Studying comedy greats like Eddie Murphy, Basketmouth quickly began to learn the ropes. In the early days of his comedy career, Basketmouth felt useless without hecklers as his comedy routine was based on him trash talking people. It was difficult for him to hold down a set, so he got his friends to sit in the crowd and act like hecklers. He needed to do more, and in need of inspiration, he discovered Ali Baba, one of the pioneers of the Nigerian comedy industry.

Basketmouth started to watch Ali Baba. Anywhere he could get to know about the man, he did from newspaper interviews, magazines, TV Shows etc. He watched his idol for the first time in a show at the University of Benin after a friend helped him pay the gate fee of just N5.

Ali did like an hour, 30 minutes. He killed it. So after he left school, all I said to myself; ‘this guy needs to see you perform’. So I started working, writing material. I had one year cause he announced he was going to be coming back.”

Within that one year, Basketmouth said he started working to be on the bill of performers the next time Ali Baba visited Uniben. So for that one year, he performed everyone on campus, trying to make his name known to all promoters.

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He eventually succeeded. The promoter for Ali Baba’s next show included Basketmouth for the show, but there was a snag. His slot was too early in the show, and with the knowledge that Ali Baba wouldn’t be there at that time, the young comedian manoeuvred his way into a better timeslot.

My slot was like two spots before Ali Baba. I got on stage, performed and while I was performing, I did one very funny joke and saw someone stand up and I looked it was Ali Baba giving me a standing ovation and everybody could see him and everybody stood up and gave me a standing ovation.

That was another pivotal moment in his career. He got to meet Ali Baba, who gave him his card. Long story short, Ali Baba introduced Basketmouth to Opa Williams, the filmmaker and producer who conceived and executed the idea of the legendary Nite of a Thousand Laughs.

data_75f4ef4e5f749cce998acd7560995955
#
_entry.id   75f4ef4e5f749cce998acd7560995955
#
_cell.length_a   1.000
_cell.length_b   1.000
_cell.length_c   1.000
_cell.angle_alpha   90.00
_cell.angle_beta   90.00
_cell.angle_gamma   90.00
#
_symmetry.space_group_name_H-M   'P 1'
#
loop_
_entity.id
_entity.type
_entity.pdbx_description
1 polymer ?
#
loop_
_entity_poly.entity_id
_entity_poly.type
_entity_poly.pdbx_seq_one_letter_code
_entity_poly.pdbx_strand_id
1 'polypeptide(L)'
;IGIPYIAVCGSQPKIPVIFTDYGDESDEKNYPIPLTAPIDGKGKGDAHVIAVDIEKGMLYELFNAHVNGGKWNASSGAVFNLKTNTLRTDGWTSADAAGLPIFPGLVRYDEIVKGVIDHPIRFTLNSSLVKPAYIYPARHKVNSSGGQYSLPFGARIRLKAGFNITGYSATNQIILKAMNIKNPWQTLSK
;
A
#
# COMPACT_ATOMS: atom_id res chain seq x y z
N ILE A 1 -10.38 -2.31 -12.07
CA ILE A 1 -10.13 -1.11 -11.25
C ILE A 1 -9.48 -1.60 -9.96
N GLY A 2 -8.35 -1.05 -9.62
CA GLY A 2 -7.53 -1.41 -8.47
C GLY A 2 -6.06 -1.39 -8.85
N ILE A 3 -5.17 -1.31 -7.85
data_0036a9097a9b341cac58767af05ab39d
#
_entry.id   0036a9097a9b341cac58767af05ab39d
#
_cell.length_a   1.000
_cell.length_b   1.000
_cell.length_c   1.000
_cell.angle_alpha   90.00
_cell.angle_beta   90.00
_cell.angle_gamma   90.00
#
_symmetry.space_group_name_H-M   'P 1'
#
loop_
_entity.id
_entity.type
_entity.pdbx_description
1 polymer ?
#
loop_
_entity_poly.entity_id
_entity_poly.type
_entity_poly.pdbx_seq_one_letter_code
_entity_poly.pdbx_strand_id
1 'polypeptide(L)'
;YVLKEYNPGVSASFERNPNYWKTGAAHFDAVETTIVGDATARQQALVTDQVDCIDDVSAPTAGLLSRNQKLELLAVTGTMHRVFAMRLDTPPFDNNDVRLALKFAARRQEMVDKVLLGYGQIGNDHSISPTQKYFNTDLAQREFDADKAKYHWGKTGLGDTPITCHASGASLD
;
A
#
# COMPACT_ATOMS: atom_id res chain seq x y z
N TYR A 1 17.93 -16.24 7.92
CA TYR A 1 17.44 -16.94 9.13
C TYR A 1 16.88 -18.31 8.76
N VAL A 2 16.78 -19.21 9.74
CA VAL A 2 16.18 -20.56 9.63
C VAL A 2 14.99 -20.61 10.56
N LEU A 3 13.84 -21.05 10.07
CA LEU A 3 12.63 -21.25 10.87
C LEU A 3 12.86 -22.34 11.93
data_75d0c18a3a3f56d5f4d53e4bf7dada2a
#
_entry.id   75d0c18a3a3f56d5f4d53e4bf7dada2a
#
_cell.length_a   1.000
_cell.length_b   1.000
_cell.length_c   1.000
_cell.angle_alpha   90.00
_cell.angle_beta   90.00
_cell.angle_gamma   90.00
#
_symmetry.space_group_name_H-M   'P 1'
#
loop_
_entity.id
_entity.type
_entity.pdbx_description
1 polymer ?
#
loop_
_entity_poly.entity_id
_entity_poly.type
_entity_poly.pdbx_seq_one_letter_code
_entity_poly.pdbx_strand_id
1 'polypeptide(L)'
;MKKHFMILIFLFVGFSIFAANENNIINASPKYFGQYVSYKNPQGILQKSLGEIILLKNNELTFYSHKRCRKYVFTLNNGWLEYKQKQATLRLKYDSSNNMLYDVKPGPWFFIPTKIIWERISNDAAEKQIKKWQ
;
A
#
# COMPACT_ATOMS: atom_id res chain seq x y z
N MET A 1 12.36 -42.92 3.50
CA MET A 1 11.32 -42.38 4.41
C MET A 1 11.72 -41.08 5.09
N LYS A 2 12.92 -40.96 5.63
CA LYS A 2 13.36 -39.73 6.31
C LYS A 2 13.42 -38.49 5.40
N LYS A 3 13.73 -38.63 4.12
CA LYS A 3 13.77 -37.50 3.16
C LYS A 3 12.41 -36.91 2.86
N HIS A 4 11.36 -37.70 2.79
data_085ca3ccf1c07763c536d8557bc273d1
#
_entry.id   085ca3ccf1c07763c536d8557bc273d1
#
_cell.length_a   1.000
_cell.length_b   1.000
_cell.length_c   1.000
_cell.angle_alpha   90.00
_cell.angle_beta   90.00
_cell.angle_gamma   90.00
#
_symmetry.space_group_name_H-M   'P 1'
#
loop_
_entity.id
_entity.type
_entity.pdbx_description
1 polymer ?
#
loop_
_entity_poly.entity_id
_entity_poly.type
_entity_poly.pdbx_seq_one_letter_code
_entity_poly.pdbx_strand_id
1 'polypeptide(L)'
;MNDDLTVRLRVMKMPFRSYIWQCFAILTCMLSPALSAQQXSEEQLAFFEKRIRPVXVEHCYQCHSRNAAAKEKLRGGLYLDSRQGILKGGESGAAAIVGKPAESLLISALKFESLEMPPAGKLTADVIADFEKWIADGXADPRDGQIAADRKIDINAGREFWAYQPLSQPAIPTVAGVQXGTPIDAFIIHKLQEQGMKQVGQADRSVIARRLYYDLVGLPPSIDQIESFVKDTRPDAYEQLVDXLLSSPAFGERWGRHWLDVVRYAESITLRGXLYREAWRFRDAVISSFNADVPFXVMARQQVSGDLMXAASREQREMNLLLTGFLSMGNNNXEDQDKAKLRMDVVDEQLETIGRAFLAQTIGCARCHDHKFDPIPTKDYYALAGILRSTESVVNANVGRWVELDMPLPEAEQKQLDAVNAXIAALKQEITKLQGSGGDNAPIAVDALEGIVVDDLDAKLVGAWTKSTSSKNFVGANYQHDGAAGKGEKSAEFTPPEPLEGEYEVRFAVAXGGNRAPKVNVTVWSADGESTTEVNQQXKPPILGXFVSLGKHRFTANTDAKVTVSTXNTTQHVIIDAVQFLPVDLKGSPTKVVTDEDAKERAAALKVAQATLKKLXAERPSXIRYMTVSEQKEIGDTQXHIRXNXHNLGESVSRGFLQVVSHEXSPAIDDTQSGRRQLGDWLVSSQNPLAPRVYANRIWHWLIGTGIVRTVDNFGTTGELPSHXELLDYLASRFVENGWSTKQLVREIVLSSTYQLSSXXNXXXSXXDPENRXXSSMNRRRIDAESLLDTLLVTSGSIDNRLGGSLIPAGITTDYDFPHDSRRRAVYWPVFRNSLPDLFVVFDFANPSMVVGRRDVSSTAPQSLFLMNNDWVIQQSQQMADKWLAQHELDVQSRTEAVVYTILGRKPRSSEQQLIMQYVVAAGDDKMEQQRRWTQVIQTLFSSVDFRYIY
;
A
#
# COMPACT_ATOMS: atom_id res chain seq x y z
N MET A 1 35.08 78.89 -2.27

Nite of a Thousand Laughs is a comedy special, the biggest in Nigeria with top comedians on the bill. But it was the distribution model that made it the comedy Special so successful. Like the music industry at that time and for a long time after, Williams put his show on a CD and distributed all over the country via Alaba.

With this exposure, Nigerian comedians exploded into nationwide fame. Basketmouth was one of them. After getting to meet Williams through Ali Baba, he auditioned with the likes of I Go Dye, Igosave, Teju Babyface etc and got selected for the show in Lagos.

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I nailed it unarguably one of my best performances ever,” he told Pulse.

Since that big break, Basketmouth’s exploits are well-documented. With his brilliant satire, witty storytelling abilities, the 42-year-old has been able to held audiences spellbound from Lagos to London, New York, Johannesburg, etc.

Basketmouth’s exploits also go beyond the stage. He has acted in films and produced TV series. Now in this stage of his veteran days, he has returned to an unfinished business with his first love music.

Over the years, Basketmout has played around the music circles. He delivered a verse on Nutty Pin’s 2003 Naija rap classic, 'Living it Up' which had hip-hop heavyweights like Ruggedman, Mode 9 and others.

He once freestyled on Dj Jimmy Jatt’s Jump off and in 2012 dropped a single which featured Wizkid.

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Yea, I thought I was ready. I dropped the song and I didn’t even push it,” he said about that record.

“I didn’t make a video for it and immediately I dropped it I was like ‘I don’t want to do it’. I felt I will rather make it and be behind the scene than be in it.”

It is what he did with Yabasi, an album he A&Red, working behind the scene putting together some of Nigerians best to delivered a contender for Album of the Year.

Watch full interview below.